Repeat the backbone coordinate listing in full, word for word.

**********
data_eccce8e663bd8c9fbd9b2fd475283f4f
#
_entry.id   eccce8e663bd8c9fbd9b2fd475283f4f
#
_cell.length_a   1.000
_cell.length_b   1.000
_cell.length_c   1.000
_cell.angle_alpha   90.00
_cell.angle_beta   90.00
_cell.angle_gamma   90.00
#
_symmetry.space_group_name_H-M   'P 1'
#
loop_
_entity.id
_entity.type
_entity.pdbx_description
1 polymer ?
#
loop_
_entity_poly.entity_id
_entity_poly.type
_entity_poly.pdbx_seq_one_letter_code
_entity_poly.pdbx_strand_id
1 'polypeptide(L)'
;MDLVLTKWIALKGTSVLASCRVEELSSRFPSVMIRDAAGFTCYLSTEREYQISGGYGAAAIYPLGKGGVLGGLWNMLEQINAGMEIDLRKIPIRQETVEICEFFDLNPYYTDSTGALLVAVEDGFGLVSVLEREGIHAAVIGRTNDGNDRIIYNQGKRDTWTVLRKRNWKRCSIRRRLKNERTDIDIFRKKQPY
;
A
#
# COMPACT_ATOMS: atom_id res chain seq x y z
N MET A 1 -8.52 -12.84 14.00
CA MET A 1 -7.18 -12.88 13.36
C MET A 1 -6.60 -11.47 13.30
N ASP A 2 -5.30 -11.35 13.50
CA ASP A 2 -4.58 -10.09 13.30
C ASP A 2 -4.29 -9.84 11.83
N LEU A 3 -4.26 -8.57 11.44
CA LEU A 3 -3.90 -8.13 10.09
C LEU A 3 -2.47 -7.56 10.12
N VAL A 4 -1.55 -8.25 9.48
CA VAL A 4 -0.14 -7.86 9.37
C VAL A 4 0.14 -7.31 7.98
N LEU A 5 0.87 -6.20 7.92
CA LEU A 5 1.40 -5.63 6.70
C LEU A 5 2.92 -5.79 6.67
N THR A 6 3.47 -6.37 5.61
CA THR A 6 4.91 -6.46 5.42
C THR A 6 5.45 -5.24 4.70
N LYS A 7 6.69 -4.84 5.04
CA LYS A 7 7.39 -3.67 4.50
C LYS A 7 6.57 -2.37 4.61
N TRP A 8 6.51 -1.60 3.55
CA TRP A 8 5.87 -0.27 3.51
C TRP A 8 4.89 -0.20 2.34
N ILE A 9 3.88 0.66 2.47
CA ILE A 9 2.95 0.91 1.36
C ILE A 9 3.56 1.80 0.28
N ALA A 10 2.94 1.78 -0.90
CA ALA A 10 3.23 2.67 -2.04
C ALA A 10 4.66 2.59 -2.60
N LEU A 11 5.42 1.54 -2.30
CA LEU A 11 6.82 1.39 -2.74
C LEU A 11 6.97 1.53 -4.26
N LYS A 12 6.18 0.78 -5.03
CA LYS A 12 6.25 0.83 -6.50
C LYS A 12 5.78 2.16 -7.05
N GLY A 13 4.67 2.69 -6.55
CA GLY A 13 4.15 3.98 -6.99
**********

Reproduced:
data_eccce8e663bd8c9fbd9b2fd475283f4f
#
_entry.id   eccce8e663bd8c9fbd9b2fd475283f4f
#
_cell.length_a   1.000
_cell.length_b   1.000
_cell.length_c   1.000
_cell.angle_alpha   90.00
_cell.angle_beta   90.00
_cell.angle_gamma   90.00
#
_symmetry.space_group_name_H-M   'P 1'
#
loop_
_entity.id
_entity.type
_entity.pdbx_description
1 polymer ?
#
loop_
_entity_poly.entity_id
_entity_poly.type
_entity_poly.pdbx_seq_one_letter_code
_entity_poly.pdbx_strand_id
1 'polypeptide(L)'
;MDLVLTKWIALKGTSVLASCRVEELSSRFPSVMIRDAAGFTCYLSTEREYQISGGYGAAAIYPLGKGGVLGGLWNMLEQINAGMEIDLRKIPIRQETVEICEFFDLNPYYTDSTGALLVAVEDGFGLVSVLEREGIHAAVIGRTNDGNDRIIYNQGKRDTWTVLRKRNWKRCSIRRRLKNERTDIDIFRKKQPY
;
A
#
# COMPACT_ATOMS: atom_id res chain seq x y z
N MET A 1 -8.52 -12.84 14.00
CA MET A 1 -7.18 -12.88 13.36
C MET A 1 -6.60 -11.47 13.30
N ASP A 2 -5.30 -11.35 13.50
CA ASP A 2 -4.58 -10.09 13.30
C ASP A 2 -4.29 -9.84 11.83
N LEU A 3 -4.26 -8.57 11.44
CA LEU A 3 -3.90 -8.13 10.09
C LEU A 3 -2.47 -7.56 10.12
N VAL A 4 -1.55 -8.25 9.48
CA VAL A 4 -0.14 -7.86 9.37
C VAL A 4 0.14 -7.31 7.98
N LEU A 5 0.87 -6.20 7.92
CA LEU A 5 1.40 -5.63 6.70
C LEU A 5 2.92 -5.79 6.67
N THR A 6 3.47 -6.37 5.61
CA THR A 6 4.91 -6.46 5.42
C THR A 6 5.45 -5.24 4.70
N LYS A 7 6.69 -4.84 5.04
CA LYS A 7 7.39 -3.67 4.50
C LYS A 7 6.57 -2.37 4.61
N TRP A 8 6.51 -1.60 3.55
CA TRP A 8 5.87 -0.27 3.51
C TRP A 8 4.89 -0.20 2.34
N ILE A 9 3.88 0.66 2.47
CA ILE A 9 2.95 0.91 1.36
C ILE A 9 3.56 1.80 0.28
N ALA A 10 2.94 1.78 -0.90
CA ALA A 10 3.23 2.67 -2.04
C ALA A 10 4.66 2.59 -2.60
N LEU A 11 5.42 1.54 -2.30
CA LEU A 11 6.82 1.39 -2.74
C LEU A 11 6.97 1.53 -4.26
N LYS A 12 6.18 0.78 -5.03
CA LYS A 12 6.25 0.83 -6.50
C LYS A 12 5.78 2.16 -7.05
N GLY A 13 4.67 2.69 -6.55
CA GLY A 13 4.15 3.98 -6.99